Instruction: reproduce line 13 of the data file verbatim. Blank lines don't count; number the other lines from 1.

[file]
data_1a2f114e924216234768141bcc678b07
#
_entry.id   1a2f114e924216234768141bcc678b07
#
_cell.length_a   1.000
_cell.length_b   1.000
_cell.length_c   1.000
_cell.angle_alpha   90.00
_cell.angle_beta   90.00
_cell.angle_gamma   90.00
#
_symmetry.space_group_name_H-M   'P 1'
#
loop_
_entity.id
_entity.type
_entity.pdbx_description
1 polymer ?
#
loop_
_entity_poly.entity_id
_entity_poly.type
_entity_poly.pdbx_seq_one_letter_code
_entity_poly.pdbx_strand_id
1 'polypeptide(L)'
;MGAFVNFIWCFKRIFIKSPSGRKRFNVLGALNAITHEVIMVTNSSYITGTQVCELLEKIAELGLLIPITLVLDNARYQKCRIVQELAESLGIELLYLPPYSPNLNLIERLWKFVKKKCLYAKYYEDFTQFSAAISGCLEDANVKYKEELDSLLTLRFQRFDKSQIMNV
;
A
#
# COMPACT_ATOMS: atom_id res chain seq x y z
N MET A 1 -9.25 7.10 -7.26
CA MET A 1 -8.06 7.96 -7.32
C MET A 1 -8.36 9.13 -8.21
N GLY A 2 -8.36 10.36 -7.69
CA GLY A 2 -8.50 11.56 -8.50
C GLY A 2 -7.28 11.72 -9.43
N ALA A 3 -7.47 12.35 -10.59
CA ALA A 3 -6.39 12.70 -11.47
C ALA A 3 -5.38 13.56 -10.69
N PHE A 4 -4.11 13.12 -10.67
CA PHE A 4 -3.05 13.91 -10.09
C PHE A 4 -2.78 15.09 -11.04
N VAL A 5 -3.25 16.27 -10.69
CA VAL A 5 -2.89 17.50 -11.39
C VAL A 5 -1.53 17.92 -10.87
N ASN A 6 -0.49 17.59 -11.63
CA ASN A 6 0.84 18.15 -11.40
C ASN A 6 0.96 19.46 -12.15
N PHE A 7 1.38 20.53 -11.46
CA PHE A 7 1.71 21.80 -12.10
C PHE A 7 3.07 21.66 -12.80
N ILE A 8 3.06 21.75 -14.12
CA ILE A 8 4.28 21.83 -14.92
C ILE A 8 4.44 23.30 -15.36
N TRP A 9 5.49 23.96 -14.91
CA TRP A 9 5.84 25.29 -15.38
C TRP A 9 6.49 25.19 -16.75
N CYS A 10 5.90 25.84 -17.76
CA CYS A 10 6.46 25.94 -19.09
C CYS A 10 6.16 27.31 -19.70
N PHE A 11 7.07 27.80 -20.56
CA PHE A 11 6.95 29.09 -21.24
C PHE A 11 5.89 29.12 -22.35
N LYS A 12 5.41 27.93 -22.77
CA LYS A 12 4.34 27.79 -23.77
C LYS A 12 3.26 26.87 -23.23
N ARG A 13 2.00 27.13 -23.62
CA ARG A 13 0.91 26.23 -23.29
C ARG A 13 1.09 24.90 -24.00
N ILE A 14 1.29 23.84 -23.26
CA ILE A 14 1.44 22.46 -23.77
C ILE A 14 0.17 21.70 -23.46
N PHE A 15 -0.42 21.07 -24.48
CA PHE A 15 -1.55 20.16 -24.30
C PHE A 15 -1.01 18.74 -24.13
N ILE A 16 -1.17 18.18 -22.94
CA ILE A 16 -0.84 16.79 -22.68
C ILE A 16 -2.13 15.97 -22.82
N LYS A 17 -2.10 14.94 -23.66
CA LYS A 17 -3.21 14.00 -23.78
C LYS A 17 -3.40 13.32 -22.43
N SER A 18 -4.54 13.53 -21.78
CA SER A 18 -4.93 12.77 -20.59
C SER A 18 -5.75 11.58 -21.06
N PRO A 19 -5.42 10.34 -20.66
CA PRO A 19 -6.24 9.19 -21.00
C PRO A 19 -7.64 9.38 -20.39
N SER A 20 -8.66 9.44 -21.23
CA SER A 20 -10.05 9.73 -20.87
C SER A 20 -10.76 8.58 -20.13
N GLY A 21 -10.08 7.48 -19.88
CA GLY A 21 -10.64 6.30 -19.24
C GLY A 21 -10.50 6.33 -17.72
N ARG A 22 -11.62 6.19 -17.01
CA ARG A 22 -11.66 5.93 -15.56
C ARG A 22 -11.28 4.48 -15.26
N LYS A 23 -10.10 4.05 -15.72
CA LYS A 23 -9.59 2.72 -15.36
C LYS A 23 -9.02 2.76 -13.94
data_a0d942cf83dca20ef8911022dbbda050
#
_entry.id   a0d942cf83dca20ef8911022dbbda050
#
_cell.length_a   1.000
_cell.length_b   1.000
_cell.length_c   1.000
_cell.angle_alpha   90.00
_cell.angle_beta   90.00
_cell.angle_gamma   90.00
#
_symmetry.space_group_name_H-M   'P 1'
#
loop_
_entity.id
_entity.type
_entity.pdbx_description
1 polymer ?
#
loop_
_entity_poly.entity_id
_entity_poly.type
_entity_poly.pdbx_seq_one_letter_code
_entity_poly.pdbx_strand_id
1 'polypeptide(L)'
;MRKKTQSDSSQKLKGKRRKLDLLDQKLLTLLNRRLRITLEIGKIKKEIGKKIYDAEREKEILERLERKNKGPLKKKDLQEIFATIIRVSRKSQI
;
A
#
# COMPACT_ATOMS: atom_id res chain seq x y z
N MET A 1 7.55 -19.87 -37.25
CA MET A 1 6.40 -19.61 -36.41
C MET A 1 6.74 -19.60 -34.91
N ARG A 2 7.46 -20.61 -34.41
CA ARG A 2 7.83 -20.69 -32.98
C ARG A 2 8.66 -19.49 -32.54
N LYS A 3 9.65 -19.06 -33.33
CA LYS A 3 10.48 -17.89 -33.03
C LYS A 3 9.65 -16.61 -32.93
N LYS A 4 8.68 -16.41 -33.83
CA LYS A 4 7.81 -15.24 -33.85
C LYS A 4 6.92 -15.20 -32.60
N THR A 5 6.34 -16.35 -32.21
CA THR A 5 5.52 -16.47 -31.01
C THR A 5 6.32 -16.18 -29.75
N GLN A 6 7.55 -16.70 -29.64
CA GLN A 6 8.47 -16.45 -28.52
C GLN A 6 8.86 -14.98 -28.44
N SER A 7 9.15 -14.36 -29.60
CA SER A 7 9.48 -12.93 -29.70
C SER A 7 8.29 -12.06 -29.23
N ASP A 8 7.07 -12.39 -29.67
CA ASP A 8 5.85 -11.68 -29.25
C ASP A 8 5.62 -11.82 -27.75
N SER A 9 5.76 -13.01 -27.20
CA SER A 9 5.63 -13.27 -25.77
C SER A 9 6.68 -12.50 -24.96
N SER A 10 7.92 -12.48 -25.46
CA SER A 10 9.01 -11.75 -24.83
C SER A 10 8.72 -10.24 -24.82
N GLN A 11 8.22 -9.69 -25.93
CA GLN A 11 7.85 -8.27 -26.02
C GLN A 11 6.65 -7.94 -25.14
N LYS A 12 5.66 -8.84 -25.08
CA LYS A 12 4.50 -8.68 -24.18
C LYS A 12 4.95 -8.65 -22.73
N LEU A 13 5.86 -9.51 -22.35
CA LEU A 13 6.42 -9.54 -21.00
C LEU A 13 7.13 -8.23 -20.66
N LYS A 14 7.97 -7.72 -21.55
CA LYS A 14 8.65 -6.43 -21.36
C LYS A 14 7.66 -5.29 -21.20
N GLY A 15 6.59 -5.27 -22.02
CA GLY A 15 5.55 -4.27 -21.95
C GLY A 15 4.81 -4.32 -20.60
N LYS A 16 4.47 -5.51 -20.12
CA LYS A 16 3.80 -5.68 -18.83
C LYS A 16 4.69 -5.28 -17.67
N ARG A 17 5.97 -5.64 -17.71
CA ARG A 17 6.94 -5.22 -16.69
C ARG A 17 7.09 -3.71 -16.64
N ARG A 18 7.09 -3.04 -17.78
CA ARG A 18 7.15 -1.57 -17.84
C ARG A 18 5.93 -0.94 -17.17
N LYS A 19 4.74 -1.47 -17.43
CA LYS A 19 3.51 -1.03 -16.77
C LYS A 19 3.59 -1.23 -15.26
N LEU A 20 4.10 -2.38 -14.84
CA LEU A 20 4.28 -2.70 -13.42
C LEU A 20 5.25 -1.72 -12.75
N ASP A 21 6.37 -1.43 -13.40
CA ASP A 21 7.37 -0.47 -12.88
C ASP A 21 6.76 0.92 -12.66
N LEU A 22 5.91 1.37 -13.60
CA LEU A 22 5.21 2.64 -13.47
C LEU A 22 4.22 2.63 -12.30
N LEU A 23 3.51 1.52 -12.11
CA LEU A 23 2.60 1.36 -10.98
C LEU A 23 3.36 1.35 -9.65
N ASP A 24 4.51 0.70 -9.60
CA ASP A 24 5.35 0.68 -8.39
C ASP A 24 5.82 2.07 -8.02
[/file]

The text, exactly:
#